The Gerson Institute of Ayurvedic Medicine

Scott Gerson, M.D., Ph.D. (Ayurveda) Medical Director, Jupiter Medical Center Dept. of Integrative Medicine Division of Education and Research

Jupiter Medical Center at The Calcagnini Center for Mindfulness
1210 S. Old Dixie Highway, Jupiter, Florida 33458, Suite M-117.2

 

Lake Mary Clinic and Panchakarma Facility: at 635 Primera Blvd. Lake Mary, Florida 32746

 

 Telephone: (561) 263-MIND (6463); option #2 or (561) 510-3833

Basic Principles Of Ayurveda

The Channels--Srotas

Srotas, meaning channels or pores, are present throughout the visible body as well as at the “invisible” or subtle level of the cells, molecules, atoms, and subatomic strata. It is through these channels that nutrients and other substances are transported in and out of our physiologies. It is also through these channels that information and intelligence spontaneously flow. When the flow of appropriate nutrients and energies through these channels is unimpeded, there is health; when there is excess, deficiency, or blockage in these channels disease can take root. Some srotas have obvious correlates with western concepts (e.g. both Ayurveda and allopathy recognize the anna vaha srota, or gastrointestinal channel and the prana vaha srota, or respiratory passageways. Other srotas have no western correlate: artava vaha srota or udaka vaha srota, carrying the monthly menstrum and the pure water in the body, respectively.

Together with knowledge of the doshic imbalances, the dhatus (tissues) involved, the state of the agni (digestive fire), and other diagnostic means, assessment of the srotas is one of the means in Ayurveda by which diseases can be distinguished. By knowing which srotas are affected and the nature and extent of their disturbance, one can understand a great deal about the disease process.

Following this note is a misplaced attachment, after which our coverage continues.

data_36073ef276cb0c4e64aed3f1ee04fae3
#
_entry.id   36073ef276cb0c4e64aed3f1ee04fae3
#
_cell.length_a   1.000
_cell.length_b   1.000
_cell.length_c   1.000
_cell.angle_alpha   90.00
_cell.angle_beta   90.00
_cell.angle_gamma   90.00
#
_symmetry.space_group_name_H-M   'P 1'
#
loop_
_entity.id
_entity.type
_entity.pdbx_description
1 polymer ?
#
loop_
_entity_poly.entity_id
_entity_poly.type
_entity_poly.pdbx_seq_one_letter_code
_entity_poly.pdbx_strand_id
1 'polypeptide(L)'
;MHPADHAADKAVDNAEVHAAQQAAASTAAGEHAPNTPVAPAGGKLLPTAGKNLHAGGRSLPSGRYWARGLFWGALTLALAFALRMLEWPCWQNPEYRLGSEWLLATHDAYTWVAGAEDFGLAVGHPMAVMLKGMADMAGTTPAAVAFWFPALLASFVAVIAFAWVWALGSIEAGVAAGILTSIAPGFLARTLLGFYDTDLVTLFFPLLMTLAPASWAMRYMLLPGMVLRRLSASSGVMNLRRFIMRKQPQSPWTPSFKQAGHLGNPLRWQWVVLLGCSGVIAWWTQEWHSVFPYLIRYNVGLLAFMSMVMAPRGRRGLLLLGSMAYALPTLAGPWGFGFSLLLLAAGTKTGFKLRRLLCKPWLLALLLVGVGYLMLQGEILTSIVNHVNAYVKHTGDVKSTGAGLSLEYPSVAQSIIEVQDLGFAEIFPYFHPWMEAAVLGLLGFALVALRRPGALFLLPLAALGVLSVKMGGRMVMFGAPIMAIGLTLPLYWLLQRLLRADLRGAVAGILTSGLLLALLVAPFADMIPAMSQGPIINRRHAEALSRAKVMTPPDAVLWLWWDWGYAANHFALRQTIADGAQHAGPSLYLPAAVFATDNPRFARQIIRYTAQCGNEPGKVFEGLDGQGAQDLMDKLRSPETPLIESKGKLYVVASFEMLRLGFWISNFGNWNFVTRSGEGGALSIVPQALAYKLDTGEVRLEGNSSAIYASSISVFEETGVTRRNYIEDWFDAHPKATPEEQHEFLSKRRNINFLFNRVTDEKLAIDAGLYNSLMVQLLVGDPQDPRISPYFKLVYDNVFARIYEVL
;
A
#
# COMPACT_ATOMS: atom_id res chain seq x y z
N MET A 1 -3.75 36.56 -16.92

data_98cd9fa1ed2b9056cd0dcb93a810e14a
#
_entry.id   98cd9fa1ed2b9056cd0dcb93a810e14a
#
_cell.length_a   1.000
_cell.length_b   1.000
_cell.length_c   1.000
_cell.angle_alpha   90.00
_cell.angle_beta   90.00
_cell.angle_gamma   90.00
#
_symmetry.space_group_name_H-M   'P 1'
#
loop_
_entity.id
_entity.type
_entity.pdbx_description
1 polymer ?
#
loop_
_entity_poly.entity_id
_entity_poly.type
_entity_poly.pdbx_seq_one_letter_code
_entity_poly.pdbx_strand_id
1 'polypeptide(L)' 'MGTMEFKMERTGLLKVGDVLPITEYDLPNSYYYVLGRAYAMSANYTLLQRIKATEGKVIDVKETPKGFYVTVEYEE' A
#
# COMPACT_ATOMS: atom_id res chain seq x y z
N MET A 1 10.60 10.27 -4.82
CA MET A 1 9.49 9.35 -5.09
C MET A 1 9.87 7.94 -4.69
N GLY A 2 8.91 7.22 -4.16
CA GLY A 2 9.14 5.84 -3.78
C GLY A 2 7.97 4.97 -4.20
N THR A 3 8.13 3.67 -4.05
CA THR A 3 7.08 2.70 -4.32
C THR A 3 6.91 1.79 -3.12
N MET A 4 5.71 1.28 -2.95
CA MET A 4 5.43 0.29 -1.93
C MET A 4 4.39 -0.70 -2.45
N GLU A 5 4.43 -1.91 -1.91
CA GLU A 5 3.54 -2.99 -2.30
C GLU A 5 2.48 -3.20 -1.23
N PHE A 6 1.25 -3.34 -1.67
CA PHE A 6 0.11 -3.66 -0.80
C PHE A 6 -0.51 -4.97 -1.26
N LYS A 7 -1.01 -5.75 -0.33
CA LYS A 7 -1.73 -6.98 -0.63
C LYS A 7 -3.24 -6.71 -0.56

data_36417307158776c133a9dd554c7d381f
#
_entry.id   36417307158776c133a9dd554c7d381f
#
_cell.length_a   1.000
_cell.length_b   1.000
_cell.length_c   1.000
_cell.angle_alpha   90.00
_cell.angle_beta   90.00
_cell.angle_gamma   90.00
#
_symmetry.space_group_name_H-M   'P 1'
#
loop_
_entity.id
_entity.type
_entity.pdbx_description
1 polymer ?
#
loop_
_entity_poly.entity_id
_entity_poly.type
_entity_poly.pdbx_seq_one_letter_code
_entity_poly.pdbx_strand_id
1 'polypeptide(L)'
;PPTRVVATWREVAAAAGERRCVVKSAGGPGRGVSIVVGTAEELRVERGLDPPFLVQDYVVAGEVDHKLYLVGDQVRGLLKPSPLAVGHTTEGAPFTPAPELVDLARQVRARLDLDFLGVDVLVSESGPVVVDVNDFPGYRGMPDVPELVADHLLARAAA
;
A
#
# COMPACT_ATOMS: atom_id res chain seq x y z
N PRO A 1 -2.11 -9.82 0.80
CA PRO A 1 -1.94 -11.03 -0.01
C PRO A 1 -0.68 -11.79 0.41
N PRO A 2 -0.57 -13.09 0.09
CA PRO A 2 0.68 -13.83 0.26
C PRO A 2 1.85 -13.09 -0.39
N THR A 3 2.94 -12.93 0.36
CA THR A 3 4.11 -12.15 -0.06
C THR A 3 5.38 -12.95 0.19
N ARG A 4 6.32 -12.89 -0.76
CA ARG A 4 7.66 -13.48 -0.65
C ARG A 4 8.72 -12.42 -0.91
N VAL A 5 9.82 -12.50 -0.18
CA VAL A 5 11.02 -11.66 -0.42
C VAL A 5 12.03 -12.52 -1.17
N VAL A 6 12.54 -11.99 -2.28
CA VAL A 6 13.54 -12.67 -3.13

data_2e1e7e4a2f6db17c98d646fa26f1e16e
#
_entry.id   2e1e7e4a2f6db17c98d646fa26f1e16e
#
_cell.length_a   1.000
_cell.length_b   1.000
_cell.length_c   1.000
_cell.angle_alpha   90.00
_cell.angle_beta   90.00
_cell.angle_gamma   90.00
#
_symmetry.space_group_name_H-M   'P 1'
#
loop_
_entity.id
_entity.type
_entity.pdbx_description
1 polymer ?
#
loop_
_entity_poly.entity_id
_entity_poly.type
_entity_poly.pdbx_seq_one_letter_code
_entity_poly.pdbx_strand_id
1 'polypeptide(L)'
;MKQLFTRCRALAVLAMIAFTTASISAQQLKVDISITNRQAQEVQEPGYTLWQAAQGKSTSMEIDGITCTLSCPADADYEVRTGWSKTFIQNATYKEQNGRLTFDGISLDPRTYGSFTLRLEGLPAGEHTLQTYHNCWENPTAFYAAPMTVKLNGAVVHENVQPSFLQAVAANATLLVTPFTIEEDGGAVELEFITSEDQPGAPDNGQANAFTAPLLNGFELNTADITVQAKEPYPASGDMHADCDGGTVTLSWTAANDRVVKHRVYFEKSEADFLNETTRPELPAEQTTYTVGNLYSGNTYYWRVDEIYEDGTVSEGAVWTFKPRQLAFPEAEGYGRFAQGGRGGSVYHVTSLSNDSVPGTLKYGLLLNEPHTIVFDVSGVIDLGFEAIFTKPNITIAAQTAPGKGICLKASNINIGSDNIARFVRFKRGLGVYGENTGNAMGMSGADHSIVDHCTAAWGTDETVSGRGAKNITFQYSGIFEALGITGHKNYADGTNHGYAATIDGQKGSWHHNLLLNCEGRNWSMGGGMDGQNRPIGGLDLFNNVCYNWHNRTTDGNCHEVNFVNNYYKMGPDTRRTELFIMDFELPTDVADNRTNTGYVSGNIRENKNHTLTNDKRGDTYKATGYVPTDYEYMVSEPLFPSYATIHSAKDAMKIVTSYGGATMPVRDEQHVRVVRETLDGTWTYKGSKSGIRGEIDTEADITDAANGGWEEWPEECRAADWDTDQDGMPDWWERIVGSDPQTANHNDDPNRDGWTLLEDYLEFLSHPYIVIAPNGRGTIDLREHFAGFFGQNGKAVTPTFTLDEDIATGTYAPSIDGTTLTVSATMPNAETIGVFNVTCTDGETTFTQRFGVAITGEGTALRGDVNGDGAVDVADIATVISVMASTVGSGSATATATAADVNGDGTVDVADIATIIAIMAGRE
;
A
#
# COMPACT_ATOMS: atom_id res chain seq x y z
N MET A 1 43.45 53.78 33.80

The Charaka Samhita describes thirteen srotas.

Three srotas connect the individual to the external environment, by bringing air , food, and water into and out of the body. Seven srotas are associated with the seven bodily tissues (sapta dhatus).

Another three srotas direct wastes out of the body. That makes thirteen. However other ancient authorities recognize three additional srota relating to lactation, menstruation, and the flow of thoughts through the mind. This brings the total number of srotas to sixteen which is the accepted description.

Here is a list of the sixteen srotas of the human being.

Three srotas connect the individual to the external world:

  • Prana vaha srota--the channels carrying prana, the breath.
  • Anna vaha srota--the channels transporting solid and liquid foods
  • Udaka vaha srotas--the channels transporting water (no Western equivalent)

Seven srotas represent channels to and from the tissues (dhatus):

  • Rasa vaha srotas--the channels carrying plasma and lymph
  • Rakta vaha srotas--the channels carrying blood cells and specifically hemoglobin
  • Mamsa vaha srotas--the channels carrying muscle nutrients and wastes
  • Meda vaha srotas--the channels supplying the various adipose tissues of the body
  • Asthi vaha srotas--the channels bring nutrients to the bones and transporting wastes.
  • Majja vaha srotas--the channels supplying the bone marrow and nerves including the brain
  • Sukra vaha srota--the channels carrying the sperm and ova and supplying their nutrients

Three srotas regulate the elimination of metabolic waste products:

  • Purisha vaha srotas--the channels which carry the feces
  • Mutra vaha srotas--the channels which carry the urine
  • Sveda vaha srotas--the channels which carry perspiration

Two srotas are specific for women:

  • Artava vaha srotas--the channels which carry the menstrum
  • Stanya vaha srotas--the channels carrying the breast milk during lactation

One srota is associated with the mind (manas):

  • Mano vaha srota--the channels which carry thoughts, ideas, emotions, and impressions